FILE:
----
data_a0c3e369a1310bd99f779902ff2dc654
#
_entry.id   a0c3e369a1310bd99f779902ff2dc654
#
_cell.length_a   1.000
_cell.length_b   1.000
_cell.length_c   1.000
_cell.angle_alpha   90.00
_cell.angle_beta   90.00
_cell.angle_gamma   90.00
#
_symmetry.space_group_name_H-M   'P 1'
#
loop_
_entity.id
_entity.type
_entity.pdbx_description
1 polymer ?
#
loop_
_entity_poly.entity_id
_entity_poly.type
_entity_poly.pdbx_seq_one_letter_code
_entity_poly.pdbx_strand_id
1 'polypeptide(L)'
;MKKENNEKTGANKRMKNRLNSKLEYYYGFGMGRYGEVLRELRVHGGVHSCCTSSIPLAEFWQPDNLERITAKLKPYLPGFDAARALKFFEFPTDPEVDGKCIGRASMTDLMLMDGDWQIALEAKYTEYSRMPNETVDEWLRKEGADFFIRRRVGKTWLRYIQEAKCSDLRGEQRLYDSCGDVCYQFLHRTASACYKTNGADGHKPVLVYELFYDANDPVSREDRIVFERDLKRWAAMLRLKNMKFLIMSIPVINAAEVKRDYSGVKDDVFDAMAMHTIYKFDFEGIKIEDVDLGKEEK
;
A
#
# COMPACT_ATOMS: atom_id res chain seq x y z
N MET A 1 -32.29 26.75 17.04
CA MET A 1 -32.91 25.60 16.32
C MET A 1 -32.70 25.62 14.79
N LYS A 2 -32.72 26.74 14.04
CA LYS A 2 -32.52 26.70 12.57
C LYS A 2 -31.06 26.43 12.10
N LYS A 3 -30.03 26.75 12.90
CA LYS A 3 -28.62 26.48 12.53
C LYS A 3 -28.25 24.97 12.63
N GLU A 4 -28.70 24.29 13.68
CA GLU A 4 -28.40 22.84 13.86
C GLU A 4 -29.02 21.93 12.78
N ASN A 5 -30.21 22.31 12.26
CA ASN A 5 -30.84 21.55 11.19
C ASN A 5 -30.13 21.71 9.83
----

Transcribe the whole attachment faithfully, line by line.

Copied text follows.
data_a0c3e369a1310bd99f779902ff2dc654
#
_entry.id   a0c3e369a1310bd99f779902ff2dc654
#
_cell.length_a   1.000
_cell.length_b   1.000
_cell.length_c   1.000
_cell.angle_alpha   90.00
_cell.angle_beta   90.00
_cell.angle_gamma   90.00
#
_symmetry.space_group_name_H-M   'P 1'
#
loop_
_entity.id
_entity.type
_entity.pdbx_description
1 polymer ?
#
loop_
_entity_poly.entity_id
_entity_poly.type
_entity_poly.pdbx_seq_one_letter_code
_entity_poly.pdbx_strand_id
1 'polypeptide(L)'
;MKKENNEKTGANKRMKNRLNSKLEYYYGFGMGRYGEVLRELRVHGGVHSCCTSSIPLAEFWQPDNLERITAKLKPYLPGFDAARALKFFEFPTDPEVDGKCIGRASMTDLMLMDGDWQIALEAKYTEYSRMPNETVDEWLRKEGADFFIRRRVGKTWLRYIQEAKCSDLRGEQRLYDSCGDVCYQFLHRTASACYKTNGADGHKPVLVYELFYDANDPVSREDRIVFERDLKRWAAMLRLKNMKFLIMSIPVINAAEVKRDYSGVKDDVFDAMAMHTIYKFDFEGIKIEDVDLGKEEK
;
A
#
# COMPACT_ATOMS: atom_id res chain seq x y z
N MET A 1 -32.29 26.75 17.04
CA MET A 1 -32.91 25.60 16.32
C MET A 1 -32.70 25.62 14.79
N LYS A 2 -32.72 26.74 14.04
CA LYS A 2 -32.52 26.70 12.57
C LYS A 2 -31.06 26.43 12.10
N LYS A 3 -30.03 26.75 12.90
CA LYS A 3 -28.62 26.48 12.53
C LYS A 3 -28.25 24.97 12.63
N GLU A 4 -28.70 24.29 13.68
CA GLU A 4 -28.40 22.84 13.86
C GLU A 4 -29.02 21.93 12.78
N ASN A 5 -30.21 22.31 12.26
CA ASN A 5 -30.84 21.55 11.19
C ASN A 5 -30.13 21.71 9.83